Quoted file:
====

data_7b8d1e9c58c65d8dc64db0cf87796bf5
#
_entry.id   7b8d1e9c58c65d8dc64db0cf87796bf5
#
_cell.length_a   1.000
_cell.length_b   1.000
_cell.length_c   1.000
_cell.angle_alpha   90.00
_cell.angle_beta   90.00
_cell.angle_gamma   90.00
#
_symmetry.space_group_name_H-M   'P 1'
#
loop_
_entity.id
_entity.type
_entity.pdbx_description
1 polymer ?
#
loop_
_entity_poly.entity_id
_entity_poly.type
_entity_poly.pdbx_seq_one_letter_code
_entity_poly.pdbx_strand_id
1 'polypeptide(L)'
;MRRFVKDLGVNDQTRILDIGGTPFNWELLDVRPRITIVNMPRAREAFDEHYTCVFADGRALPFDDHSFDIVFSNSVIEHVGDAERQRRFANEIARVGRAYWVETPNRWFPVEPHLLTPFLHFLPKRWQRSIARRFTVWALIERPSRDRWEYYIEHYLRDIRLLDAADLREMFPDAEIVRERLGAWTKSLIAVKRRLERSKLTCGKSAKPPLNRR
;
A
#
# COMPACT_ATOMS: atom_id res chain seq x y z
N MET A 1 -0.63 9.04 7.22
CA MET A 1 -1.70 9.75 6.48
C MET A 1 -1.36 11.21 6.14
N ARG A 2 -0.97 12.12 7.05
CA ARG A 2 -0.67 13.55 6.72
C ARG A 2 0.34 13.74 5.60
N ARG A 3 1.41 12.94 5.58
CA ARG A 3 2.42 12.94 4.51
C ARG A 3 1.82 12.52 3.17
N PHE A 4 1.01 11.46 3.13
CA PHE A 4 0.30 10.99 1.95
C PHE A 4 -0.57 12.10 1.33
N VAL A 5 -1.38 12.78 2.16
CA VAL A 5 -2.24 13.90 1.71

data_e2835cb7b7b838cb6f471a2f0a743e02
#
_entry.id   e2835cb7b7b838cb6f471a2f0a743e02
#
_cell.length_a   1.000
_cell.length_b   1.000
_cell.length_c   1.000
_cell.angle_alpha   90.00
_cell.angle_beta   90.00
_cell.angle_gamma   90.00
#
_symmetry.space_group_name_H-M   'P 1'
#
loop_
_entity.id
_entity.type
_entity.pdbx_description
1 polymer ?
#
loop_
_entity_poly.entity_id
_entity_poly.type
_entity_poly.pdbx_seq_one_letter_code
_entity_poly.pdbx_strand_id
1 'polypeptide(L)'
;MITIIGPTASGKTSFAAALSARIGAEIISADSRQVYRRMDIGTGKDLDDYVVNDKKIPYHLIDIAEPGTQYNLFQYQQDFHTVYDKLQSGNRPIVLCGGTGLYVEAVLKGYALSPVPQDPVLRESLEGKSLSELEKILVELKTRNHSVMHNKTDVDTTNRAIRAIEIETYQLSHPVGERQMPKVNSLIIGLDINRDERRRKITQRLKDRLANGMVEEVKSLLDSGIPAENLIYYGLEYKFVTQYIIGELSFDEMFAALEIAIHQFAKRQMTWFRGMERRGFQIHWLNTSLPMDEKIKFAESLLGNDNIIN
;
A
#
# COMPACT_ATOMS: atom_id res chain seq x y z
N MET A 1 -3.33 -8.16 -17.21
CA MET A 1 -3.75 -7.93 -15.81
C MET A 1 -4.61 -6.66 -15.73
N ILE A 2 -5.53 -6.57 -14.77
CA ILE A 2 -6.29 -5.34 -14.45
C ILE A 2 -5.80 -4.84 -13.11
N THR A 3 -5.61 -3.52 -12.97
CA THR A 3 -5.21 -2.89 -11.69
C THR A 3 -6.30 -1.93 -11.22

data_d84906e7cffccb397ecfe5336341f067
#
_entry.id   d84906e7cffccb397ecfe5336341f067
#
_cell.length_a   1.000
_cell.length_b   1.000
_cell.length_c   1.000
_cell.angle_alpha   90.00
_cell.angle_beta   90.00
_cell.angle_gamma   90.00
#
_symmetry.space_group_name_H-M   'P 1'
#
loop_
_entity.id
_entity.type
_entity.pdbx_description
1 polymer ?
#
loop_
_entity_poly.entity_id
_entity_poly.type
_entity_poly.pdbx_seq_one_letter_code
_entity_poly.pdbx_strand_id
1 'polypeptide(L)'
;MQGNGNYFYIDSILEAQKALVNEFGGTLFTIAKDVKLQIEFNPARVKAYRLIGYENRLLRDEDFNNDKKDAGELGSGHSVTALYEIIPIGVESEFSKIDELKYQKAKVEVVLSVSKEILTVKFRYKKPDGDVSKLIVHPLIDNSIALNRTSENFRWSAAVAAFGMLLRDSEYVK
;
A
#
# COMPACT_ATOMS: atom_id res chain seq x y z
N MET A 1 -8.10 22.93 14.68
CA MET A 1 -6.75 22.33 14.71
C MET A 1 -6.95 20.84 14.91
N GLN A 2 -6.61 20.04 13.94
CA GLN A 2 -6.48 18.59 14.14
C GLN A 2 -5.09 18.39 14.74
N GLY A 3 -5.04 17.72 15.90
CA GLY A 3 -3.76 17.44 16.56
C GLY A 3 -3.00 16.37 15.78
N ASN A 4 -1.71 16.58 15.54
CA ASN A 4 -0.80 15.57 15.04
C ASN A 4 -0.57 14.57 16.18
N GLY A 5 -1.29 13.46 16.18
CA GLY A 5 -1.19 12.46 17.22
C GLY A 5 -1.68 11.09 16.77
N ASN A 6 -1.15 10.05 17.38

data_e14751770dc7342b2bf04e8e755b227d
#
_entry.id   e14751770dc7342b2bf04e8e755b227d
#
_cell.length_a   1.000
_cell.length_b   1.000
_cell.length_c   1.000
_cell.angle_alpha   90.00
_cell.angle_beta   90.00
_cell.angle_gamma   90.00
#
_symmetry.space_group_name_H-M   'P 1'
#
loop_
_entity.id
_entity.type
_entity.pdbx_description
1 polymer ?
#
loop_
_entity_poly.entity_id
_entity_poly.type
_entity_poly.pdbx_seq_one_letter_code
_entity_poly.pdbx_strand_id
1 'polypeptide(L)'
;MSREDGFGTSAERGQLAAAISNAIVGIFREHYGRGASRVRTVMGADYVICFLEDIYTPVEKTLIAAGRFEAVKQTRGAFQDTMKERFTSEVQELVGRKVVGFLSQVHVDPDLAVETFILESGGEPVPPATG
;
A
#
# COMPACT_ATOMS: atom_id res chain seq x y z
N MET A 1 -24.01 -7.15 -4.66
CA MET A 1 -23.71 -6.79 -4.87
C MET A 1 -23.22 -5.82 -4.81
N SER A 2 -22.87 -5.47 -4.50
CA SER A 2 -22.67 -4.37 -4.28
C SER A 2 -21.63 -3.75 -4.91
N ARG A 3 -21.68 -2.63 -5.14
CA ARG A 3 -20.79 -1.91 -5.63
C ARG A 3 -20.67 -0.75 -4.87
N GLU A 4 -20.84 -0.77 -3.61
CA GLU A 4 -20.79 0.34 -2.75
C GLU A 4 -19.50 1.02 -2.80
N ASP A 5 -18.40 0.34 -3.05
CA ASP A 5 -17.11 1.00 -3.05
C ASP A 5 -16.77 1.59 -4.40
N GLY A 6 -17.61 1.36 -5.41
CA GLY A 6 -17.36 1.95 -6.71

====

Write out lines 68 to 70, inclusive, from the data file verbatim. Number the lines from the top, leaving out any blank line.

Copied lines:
_entity_poly.pdbx_strand_id
1 'polypeptide(L)'
;MITIIGPTASGKTSFAAALSARIGAEIISADSRQVYRRMDIGTGKDLDDYVVNDKKIPYHLIDIAEPGTQYNLFQYQQDFHTVYDKLQSGNRPIVLCGGTGLYVEAVLKGYALSPVPQDPVLRESLEGKSLSELEKILVELKTRNHSVMHNKTDVDTTNRAIRAIEIETYQLSHPVGERQMPKVNSLIIGLDINRDERRRKITQRLKDRLANGMVEEVKSLLDSGIPAENLIYYGLEYKFVTQYIIGELSFDEMFAALEIAIHQFAKRQMTWFRGMERRGFQIHWLNTSLPMDEKIKFAESLLGNDNIIN